DIY Network

How to Repair Hardwood Plank Flooring

Hardwood floors can be damaged by any number things. We had professional teppanyaki chefs prepare food on our hardwood floor and take a few whacks at it with machetes and axes just so we can show you how to repair it.

More in Floors

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  • Time

    Day

  • Price Range

    $100 - $250

  • Difficulty

    Moderate to Hard

Highlights:

Step 1: Access the Damage

Identify the scope of the damage. Many scratches can be sanded, but deep gouges or broken planks will need to be replaced.

Wear safety glasses and knee pads for protection and comfort. To remove the broken boards, use a utility knife and a carpenter’s square to score a new end seam. Use a hammer and a very sharp chisel to further define a clean edge. Then, to create separation, angle the chisel and remove 1/8” of wood per pass. Work toward the end seam, but take care to not damage the wood on the other side.

Step 2: Remove Damaged Planks

Once the new end seam is fully defined, set a depth of 3/4” (or the depth of your floor) on a plunge saw or circular saw (for a cleaner job, a plunge saw with vacuum attachment is ideal). Cut the damaged plank in half lenghtwise. Caution: Cutting through existing nails may create sparks and is normal in this instance.

Use a pry bar to gently remove half of the cut plank. This will free up the remaining half, which usually slides right out. Take care to protect the tongues and grooves of the adjacent undamaged planks. Use the chisel to carefully remove any nailed remnants.

Continue the above steps as needed until all the damaged planks are removed.

Use a nail set to sink protruding nails or remove them completely using pliers.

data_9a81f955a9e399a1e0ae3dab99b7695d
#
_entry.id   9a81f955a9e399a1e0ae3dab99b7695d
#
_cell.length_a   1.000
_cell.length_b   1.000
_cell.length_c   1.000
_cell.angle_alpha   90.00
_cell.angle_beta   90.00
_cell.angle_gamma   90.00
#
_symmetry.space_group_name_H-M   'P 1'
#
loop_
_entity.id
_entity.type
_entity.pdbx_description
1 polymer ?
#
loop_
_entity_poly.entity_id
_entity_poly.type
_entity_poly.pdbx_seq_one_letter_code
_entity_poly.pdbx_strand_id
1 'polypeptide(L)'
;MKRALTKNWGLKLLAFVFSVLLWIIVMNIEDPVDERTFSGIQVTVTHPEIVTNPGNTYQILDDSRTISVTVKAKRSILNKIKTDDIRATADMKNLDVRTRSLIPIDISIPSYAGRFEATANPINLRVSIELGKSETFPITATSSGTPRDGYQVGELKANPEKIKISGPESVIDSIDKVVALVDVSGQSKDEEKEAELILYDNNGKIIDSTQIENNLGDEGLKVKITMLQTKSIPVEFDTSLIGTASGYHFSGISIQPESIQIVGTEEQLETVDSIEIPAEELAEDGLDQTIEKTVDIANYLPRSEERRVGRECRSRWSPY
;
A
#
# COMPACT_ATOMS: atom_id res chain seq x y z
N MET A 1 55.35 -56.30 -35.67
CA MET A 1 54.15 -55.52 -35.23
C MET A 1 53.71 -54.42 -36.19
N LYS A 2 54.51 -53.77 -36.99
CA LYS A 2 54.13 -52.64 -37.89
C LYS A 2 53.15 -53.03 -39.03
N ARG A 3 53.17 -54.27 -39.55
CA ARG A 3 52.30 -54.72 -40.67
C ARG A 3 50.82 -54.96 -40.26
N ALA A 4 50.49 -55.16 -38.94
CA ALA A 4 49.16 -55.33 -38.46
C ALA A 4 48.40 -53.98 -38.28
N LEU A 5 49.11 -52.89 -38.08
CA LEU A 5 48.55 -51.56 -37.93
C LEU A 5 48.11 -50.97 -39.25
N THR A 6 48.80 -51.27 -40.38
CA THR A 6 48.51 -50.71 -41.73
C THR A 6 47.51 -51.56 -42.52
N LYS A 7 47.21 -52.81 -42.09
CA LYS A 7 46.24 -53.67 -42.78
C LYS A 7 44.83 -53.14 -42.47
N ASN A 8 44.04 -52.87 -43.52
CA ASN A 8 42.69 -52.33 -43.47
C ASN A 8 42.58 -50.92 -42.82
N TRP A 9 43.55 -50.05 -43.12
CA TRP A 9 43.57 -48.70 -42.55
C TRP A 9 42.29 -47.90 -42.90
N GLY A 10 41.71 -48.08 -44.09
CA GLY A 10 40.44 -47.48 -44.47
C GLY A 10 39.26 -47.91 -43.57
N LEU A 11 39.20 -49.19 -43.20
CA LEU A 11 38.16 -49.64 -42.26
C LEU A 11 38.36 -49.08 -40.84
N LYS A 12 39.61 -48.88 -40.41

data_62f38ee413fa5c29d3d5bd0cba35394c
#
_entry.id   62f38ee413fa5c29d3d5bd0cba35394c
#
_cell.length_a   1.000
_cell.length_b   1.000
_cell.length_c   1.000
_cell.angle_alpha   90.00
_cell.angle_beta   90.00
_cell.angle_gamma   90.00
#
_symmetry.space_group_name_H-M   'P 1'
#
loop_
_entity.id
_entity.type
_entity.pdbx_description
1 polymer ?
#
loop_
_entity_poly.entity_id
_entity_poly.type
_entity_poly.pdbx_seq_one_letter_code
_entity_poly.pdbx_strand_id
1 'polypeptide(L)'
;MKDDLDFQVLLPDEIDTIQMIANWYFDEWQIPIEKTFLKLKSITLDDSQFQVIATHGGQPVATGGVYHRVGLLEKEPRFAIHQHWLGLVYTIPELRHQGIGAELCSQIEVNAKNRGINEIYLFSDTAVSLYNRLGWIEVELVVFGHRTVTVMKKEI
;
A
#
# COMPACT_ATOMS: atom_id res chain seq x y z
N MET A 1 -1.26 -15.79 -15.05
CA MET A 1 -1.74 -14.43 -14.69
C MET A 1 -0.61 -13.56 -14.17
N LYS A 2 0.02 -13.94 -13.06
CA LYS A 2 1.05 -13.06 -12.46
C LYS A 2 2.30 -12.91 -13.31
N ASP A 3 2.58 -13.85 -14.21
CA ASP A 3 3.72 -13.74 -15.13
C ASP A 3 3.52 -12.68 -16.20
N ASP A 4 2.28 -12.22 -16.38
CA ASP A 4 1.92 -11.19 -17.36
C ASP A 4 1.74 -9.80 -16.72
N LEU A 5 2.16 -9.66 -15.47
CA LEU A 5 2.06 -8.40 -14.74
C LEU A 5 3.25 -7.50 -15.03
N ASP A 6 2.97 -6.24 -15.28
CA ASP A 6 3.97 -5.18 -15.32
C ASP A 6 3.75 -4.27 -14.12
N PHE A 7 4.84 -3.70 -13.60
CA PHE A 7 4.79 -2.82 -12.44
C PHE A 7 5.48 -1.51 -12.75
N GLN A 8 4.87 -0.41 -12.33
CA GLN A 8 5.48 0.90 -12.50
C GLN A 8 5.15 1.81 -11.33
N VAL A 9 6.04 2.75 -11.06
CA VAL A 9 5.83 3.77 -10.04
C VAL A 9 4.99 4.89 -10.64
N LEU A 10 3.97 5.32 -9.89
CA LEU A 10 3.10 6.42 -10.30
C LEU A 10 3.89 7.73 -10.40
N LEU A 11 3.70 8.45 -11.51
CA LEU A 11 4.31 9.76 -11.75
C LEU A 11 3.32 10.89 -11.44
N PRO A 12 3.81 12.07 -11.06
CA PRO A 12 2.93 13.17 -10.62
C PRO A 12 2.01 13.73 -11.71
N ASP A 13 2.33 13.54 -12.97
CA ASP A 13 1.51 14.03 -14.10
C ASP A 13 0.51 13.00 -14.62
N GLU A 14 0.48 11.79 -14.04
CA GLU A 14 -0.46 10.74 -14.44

Step 3: Cut New Planks

Assemble several planks loosely over the space to get an overall view of how many new planks are needed and where to put new staggered end seams. Avoid “tangents”— this is when two end seams on nearby boards line up within six inches of one another. In other words, stagger the end seams as much as possible. This is mostly for aesthetics, but also helps for overall floor strength.

Working one board at a time, measure and mark for cuts. Use a radial arm saw or chop saw to make the cuts. In order to maintain tongues and grooves, cut a plank in two for easy insertion.

Step 4: Install New Planks

Tap and slide the new planks into the tongue and groove openings using a soft mallet. Once in position, use a finish nail gun to fasten. Insert three or four nails at a 45-degree angle into the notch of the tongue. Keep nails about two inches inside the ends of each plank.

For the last plank, use a table saw to remove the tongue and bottom half of the groove. Carefully set the blade depth and fence width on your saw before making the cut. Removing this wood allows the last board to drop into place.

Before inserting the last plank, place a few dollops of construction adhesive directly onto the sub-floor. Do not use wood or carpenter’s glue because it won’t allow the wood to expand and contract. Adhesive creates a permanent seal, but still allows for natural movement of the wood.

Use a soft mallet to gently tap the plank into position. Once set, complete the installation by top nailing two inches from the end seam and one in the middle. If needed, fill any large gaps with wood filler and let dry.


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